The Bachelor of Science in Health and Human Sciences program at Albany College of Pharmacy and Health Sciences blends a curriculum grounded in the natural sciences with course work in the humanities, social sciences and health fields, offering students a wide range of courses and career options.
Students in the Health and Human Sciences program may also pursue joint degrees in law, medicine or physician assistant studies.
Graduates of the four-year Health and Human Sciences program will be able to:
* Demonstrate an understanding of the basic biological and physical principles relevant to health and illness.
* Identify cultural, social, psychological and economic dimensions of health and illness.
* Examine human health issues through a multi-disciplinary perspective.
* Analyze the primary literature of a variety of fields and develop comprehensive responses to interdisciplinary problems.
* Communicate effectively with a variety of audiences.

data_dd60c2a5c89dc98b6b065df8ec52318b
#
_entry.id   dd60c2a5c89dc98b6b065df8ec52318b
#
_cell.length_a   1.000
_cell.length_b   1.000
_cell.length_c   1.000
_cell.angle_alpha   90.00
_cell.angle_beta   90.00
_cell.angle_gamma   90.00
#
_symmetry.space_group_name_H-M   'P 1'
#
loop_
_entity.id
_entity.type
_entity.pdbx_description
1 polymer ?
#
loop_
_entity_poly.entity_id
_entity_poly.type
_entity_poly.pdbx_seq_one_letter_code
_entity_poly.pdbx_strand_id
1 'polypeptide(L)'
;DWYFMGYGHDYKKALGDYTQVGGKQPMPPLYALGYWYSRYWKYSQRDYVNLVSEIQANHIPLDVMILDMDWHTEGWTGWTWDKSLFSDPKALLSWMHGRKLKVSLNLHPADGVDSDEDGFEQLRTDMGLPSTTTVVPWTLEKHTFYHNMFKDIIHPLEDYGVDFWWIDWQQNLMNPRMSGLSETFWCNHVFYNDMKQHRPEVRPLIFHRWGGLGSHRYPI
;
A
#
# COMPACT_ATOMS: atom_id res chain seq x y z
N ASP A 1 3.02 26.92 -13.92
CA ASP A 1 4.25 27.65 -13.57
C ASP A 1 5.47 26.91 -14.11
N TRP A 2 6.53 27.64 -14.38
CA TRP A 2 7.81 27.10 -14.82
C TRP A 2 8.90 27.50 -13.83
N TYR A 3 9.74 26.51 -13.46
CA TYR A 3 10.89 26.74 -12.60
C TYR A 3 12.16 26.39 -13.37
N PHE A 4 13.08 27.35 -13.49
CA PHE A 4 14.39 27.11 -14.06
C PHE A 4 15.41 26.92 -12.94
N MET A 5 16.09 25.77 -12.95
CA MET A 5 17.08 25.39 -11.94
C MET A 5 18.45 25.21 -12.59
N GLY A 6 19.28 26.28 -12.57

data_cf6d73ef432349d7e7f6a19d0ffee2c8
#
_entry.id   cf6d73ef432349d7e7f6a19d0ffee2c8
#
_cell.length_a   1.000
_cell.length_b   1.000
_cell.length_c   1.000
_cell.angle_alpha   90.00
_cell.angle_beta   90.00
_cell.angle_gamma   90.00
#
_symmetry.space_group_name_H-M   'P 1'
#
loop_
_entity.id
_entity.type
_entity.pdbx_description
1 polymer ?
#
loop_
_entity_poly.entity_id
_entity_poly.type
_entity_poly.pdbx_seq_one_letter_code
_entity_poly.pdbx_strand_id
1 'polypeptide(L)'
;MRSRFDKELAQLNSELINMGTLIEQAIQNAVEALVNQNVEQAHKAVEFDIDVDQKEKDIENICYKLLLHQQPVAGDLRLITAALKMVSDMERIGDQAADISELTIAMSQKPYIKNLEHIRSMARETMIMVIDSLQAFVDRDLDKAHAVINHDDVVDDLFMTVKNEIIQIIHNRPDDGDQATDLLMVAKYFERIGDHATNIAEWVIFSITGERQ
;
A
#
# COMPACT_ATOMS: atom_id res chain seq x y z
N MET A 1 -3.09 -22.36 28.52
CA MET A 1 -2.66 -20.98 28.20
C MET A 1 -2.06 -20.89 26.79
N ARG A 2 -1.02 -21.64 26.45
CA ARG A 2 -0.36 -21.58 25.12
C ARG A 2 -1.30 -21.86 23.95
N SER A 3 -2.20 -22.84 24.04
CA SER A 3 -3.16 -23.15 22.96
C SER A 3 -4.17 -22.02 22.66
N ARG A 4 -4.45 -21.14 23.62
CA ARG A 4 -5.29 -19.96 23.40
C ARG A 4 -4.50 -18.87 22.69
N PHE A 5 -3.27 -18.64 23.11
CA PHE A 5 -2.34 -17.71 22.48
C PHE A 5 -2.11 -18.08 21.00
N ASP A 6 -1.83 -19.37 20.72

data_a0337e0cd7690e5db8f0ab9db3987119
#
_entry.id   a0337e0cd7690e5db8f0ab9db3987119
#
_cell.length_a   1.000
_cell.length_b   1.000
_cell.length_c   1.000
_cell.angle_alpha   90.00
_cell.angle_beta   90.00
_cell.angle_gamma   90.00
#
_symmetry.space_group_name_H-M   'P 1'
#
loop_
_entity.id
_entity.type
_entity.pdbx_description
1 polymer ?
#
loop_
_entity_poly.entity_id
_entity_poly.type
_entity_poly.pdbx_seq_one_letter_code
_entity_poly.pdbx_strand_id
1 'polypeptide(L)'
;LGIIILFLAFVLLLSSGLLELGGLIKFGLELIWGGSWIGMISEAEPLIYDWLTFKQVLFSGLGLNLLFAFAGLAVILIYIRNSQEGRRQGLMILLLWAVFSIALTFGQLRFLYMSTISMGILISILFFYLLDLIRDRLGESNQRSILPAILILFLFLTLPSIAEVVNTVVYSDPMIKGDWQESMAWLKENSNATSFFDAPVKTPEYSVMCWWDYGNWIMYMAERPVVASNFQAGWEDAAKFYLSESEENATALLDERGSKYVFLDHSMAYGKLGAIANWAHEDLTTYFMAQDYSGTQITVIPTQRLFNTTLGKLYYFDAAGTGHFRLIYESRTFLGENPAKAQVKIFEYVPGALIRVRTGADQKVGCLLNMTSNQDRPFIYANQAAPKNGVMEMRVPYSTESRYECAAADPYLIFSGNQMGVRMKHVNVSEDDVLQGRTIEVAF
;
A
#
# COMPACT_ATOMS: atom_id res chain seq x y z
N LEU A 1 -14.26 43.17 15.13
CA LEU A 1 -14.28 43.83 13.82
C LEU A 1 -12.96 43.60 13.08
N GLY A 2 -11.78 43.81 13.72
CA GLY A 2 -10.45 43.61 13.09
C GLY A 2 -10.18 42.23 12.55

* Demonstrate an understanding of ethical and human rights principles related to health issues.
* Have a solid understanding of contemporary and global health issues.
* Apply content knowledge and experiences to design and implement health promotion and disease prevention strategies.
The Health and Human Sciences program provides an academic environment to develop well-rounded undergraduate students and guide them toward successful, sustainable careers and leadership in humanistic health care.
Graduates of the Health and Human Sciences program will be prepared to enter the workforce in a variety of health-related fields or pursue advanced studies in graduate or professional school.
Careers may include roles as health counselors, science and health writers, policy analysts and researchers for governmental organizations, consumer groups, and scientific research institutes.
Students will also have an excellent foundation for post-graduate work in law, health services and administration. They may also choose to pursue graduate programs in nutrition, public health, health administration, anthropology, sociology, or other related fields.
Curriculum (subject to change)
Students will complete 127 course credits for gradation (85 credits required, 42 credits elective). 39 credits must be from 300 or 400 level courses.